The Marly Palace is the architectural centre of the Western part of the Lower Park. It was designed for Peter the Great and was named after the French kings' residence at Marly-le-Roi near Paris. In front of the main facade of the palace there is a large rectangular pond, which in Peter I's time was full of exotic fish kept for the royal table. The keeper of the pond would ring a bell and the fish would swim to the surface to be fed. For this purpose he received over 200 kilos of rye flour.
On the western side of the chateau there is a semi-circular pond divided into four sections, which meet at a small platform where it is said Catherine II fed her goldfish.
The palace's interior reflects Peter the Great's taste. The palace has 7 rooms on each floor with an identical layout. The corridors of both floors are hung with paintings by 17th and 18th-century Dutch artists. The rooms are full with authentic, typical of the 18th century furniture.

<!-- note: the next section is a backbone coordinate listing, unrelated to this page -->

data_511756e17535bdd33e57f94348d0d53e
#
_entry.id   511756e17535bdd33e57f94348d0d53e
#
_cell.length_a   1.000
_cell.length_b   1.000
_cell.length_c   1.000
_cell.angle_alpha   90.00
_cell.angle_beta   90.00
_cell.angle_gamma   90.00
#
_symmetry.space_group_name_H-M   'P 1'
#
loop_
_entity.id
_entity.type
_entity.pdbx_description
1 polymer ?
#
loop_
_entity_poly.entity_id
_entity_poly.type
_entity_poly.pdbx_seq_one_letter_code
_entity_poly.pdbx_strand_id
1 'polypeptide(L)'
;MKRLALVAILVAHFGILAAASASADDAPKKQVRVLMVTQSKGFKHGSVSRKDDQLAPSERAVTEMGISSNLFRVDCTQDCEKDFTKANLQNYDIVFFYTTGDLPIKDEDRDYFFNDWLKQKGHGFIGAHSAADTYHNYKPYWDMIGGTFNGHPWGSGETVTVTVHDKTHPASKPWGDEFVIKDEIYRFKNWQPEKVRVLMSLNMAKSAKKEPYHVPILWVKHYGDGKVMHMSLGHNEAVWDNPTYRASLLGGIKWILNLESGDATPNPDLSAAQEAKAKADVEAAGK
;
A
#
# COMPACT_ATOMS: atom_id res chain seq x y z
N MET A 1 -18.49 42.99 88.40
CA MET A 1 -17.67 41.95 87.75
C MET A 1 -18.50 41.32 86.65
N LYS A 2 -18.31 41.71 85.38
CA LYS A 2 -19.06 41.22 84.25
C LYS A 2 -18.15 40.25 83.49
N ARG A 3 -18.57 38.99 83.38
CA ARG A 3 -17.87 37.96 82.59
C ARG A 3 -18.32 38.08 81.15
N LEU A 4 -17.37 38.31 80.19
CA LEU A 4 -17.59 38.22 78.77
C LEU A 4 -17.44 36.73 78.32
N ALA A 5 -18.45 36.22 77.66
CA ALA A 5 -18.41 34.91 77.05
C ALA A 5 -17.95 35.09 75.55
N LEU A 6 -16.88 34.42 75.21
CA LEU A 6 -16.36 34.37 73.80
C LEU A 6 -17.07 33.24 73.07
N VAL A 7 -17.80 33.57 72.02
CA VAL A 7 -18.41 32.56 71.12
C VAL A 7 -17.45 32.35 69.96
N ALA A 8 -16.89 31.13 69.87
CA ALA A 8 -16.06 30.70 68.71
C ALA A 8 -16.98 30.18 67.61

The atmosphere of the palace is the same as it was in Peter the Great's time. The interiors are the best illustration of his life and habits. They are the sitting room, dining room, library, oak study, bedchamber, dressing room, kitchen and other. Peters's Personal belongings make the display more unique.